I used to listen regularly to Garner Ted Armstrong’s “World Tomorrow” radio broadcasts as a youngster and adolescent, so I was probably permanently poisoned against Christmas by those, as you could guarantee each year that Garner Ted would devote at least two shows in the November and December period to how the celebration of Christmas is completely un-Christian, how Jesus was most likely born in late September or early October, how Jesus never asked anyone to celebrate his birthday and how such a celebration would be totally contrary to what He stood for, etc. Just Google Mr. Armstrong’s name and the word “Christmas” and you too can read or listen to his anti-Christmas diatribes.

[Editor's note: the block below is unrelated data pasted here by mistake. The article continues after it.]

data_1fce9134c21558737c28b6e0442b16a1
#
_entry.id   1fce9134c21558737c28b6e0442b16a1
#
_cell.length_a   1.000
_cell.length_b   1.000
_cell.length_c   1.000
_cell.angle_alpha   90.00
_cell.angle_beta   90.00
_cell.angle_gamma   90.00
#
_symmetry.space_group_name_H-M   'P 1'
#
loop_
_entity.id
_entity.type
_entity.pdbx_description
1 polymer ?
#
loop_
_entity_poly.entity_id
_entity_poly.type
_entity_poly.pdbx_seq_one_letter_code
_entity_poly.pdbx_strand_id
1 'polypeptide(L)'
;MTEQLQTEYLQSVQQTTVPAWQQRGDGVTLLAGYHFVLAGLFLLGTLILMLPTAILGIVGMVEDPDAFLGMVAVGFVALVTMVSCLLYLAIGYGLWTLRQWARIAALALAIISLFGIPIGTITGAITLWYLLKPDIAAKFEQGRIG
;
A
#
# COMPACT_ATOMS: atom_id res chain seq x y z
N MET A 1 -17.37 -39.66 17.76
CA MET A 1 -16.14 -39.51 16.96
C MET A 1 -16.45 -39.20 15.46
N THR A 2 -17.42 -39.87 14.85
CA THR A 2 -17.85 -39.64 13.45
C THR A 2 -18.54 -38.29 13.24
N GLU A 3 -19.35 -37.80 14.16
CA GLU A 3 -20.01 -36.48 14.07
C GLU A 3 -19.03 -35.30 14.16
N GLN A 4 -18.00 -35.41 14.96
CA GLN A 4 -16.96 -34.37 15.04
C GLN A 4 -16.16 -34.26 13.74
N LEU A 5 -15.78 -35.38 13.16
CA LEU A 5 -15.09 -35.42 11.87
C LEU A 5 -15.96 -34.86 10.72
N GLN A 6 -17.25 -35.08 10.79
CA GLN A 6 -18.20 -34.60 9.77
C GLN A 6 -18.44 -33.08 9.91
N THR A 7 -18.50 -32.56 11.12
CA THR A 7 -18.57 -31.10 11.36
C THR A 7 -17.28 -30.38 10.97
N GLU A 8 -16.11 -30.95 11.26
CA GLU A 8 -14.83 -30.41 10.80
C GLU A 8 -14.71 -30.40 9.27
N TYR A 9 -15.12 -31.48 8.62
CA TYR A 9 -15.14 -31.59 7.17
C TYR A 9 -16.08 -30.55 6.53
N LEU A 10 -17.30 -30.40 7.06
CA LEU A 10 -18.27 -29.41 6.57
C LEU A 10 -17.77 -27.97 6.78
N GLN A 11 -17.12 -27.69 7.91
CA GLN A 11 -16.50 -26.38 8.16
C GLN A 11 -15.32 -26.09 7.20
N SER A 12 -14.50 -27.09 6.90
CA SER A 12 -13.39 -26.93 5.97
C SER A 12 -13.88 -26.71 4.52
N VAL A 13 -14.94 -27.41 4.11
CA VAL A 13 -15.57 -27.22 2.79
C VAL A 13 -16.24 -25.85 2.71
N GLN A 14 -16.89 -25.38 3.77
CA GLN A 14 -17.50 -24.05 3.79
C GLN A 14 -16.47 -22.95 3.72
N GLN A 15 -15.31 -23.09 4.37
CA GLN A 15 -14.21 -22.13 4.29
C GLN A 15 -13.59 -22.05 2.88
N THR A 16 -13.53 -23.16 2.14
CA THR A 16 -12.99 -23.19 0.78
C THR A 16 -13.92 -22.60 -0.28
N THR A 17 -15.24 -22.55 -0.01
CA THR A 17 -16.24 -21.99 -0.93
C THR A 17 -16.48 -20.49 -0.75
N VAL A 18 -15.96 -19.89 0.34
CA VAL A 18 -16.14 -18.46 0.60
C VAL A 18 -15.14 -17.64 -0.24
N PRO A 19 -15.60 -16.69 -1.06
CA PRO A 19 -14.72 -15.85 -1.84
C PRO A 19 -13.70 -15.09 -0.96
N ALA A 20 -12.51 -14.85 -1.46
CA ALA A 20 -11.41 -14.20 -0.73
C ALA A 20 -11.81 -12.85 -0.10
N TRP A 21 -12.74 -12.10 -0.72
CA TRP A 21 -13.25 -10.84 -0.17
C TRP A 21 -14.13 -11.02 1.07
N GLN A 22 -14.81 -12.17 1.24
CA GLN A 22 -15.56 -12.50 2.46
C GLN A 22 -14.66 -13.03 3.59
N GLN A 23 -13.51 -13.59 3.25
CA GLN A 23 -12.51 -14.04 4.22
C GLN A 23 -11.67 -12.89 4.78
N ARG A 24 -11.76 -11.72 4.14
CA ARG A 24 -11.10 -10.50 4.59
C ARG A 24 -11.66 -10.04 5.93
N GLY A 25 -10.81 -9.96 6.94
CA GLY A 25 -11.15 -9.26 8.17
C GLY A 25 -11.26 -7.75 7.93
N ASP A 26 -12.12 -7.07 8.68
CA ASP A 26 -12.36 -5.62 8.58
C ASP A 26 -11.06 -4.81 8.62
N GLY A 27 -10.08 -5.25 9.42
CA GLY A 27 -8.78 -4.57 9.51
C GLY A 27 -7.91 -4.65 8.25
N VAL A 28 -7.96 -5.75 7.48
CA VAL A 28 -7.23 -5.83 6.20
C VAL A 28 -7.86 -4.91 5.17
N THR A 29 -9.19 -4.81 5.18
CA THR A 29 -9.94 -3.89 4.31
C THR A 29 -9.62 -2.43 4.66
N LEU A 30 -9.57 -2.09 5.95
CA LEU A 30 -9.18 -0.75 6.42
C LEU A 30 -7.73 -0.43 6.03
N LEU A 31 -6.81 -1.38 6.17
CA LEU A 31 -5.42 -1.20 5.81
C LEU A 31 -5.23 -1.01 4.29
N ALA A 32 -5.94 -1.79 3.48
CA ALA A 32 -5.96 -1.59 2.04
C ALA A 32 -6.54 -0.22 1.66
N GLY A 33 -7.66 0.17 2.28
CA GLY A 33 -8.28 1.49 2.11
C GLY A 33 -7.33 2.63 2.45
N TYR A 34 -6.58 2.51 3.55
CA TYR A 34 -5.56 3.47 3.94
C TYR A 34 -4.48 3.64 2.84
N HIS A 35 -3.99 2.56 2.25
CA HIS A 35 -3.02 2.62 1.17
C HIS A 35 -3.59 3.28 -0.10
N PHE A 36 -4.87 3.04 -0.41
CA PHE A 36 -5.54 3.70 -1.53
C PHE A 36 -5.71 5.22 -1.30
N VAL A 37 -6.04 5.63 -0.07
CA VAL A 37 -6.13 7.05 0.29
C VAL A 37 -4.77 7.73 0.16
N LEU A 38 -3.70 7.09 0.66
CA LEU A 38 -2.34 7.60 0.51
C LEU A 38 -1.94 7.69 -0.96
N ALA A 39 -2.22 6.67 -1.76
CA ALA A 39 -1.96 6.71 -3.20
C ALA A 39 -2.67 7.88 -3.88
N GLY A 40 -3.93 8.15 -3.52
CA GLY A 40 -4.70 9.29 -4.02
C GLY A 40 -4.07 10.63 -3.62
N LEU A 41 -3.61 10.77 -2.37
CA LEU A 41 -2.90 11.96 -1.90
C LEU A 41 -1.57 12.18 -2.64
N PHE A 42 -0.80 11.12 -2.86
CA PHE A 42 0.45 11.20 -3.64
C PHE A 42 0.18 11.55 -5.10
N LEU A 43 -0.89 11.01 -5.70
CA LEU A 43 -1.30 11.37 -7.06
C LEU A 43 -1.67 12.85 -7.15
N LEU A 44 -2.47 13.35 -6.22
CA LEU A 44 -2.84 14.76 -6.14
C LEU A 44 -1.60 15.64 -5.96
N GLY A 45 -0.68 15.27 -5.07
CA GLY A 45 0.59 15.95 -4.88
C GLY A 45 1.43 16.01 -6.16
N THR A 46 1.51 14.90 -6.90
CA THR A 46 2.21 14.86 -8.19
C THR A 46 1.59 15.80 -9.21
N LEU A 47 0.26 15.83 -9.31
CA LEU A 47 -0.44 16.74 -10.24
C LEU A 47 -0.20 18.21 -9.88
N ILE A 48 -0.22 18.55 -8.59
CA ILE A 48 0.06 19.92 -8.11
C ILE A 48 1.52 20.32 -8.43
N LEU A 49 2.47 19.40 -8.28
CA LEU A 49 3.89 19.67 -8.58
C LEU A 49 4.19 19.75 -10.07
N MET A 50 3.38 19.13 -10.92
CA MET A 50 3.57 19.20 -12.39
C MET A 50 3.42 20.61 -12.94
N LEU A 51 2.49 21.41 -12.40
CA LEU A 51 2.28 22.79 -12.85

There’s no need to try to get that warped 1950’s Christmas album to play by putting pennies on the tone-arm and hearing the needle gouge into the grooves, when instead you can go even further back and savor vintage Christmas recordings from Thomas Edison’s organization, taken from test pressing cylinders and disks, dating from 1906-1927, collected on this wonderful CD from Document Records, best-known for their exhaustive chronological collections of pre-WWII blues 78’s. They have a number of releases of historic recordings from the archives of the Thomas Edison National Historical Park in New Jersey. This particular one contains 67 minutes of holiday-themed treasures taken from such legendary Edison recording formats as Blue Ambersol Cylinders and Diamond Discs. The album opens with a 1906 performance by the Edison Concert Band, taken from a Gold Moulded Cylinder, of “Joy To The World,” sounding like the kind of semi-symphonic brass band you might hear coming from a gazebo on a mound on the city square in some cold and windy moderate-sized midwestern town, as you stood there, hands in pockets, freezing your ass off, doing your best to be festive. You’ll feel like you have come to life on the pages of some lesser-known novel by Sinclair Lewis or Theodore Dreiser, sitting unread as a link on the Project Gutenberg website. This is followed by an overly-formal reading of “Silent Night,” with the requisite chimes, reminding you of the stiff formality of the Christmas holiday performances you were forced to sing in as a child. Following that is a tear-jerking violin performance of Schubert’s “Ave Maria,” which would be the perfect music to use as the soundtrack for some D.W. Griffith film where Lillian Gish is dying of consumption and her child is starving as she wraps herself and the child in blankets, with no wood or coal for heat…and she looks out the window to see the Christmas revelers out on the street, throwing snowballs and drinking egg-nog. Griffith would probably include some title cards with melancholy passages from the poems of Browning or Tennyson or ironically-presented lines from the words of Jesus. Of course, there are also holiday monologues on this album, delivered in that wonderful early 1900’s stage-y oratorical style you would hear in low-budget indie films during the early sound-film era from actors who’d worked a lot during the silent-era but were rooted in the turn-of-the-century regional stage, actors like William Farnum or Robert Frazer. And perhaps most interesting is a promotional record (see picture) sent to Edison sales-persons and distributors as a Christmas gift that doubles as a reminder to boost sales and be more aggressive in working accounts in 1925, to make it more profitable than 1924. Anyone who’s ever worked in sales will shake their heads in recognition that nothing has really changed in 100 years, only the technology.